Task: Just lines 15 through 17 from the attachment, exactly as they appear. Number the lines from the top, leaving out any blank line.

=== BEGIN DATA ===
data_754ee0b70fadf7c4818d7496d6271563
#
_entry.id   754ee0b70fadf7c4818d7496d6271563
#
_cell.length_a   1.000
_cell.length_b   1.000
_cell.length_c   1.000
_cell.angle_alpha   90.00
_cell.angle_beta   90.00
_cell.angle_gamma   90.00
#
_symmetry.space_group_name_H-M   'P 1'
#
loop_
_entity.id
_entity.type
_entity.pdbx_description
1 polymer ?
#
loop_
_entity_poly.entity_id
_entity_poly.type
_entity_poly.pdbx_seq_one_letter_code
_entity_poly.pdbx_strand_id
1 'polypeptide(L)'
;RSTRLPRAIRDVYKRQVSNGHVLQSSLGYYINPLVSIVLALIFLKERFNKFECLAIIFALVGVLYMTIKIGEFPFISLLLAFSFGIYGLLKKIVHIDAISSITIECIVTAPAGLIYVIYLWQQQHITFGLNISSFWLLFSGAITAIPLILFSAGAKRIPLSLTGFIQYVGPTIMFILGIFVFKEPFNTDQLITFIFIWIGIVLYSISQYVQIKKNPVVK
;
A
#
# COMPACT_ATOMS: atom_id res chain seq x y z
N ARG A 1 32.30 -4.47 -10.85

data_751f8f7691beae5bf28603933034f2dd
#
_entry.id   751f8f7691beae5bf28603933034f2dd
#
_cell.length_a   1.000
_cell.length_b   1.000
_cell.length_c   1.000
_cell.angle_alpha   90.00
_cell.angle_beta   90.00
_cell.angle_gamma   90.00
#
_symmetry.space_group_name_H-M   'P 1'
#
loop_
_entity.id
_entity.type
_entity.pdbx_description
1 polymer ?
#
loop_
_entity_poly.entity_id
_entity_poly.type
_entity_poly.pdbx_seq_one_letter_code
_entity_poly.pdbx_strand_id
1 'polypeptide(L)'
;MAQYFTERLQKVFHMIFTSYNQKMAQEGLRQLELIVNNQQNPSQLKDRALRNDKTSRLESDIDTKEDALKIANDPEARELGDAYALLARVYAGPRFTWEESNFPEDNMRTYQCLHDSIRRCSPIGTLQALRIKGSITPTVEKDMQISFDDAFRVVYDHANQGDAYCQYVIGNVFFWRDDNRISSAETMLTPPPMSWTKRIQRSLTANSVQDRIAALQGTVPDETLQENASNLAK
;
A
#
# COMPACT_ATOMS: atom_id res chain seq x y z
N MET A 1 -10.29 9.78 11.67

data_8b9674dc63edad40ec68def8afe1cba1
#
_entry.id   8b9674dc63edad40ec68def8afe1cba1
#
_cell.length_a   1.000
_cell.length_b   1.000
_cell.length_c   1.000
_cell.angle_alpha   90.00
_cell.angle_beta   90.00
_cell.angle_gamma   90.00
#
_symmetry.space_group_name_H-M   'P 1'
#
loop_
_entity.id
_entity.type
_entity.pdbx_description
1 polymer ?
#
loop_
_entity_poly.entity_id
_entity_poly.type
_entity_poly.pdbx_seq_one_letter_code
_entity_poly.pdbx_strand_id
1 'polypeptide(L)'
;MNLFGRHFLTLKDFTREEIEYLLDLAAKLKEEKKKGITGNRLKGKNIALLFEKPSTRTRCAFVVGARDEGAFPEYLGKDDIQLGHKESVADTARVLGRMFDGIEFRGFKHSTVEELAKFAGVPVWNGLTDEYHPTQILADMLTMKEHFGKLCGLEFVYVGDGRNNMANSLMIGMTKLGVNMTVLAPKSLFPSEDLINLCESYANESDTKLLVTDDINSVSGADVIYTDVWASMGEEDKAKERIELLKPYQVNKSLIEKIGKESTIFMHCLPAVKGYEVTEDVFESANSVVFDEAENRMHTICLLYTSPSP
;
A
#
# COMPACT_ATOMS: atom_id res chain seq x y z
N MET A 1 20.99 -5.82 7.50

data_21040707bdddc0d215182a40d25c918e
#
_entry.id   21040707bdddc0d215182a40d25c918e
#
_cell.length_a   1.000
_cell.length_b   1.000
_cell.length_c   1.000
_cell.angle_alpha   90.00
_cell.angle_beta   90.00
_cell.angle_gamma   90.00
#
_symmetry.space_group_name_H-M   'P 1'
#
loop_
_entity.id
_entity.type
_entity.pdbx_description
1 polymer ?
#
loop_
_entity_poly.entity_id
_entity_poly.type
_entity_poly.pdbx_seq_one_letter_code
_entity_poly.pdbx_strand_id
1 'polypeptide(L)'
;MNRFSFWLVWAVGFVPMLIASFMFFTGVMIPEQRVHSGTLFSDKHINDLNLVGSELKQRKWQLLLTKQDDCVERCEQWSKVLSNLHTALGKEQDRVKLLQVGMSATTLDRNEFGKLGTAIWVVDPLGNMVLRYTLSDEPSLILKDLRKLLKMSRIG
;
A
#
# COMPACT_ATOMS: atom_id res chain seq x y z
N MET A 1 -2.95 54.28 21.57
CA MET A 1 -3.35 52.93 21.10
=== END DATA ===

_entity.id
_entity.type
_entity.pdbx_description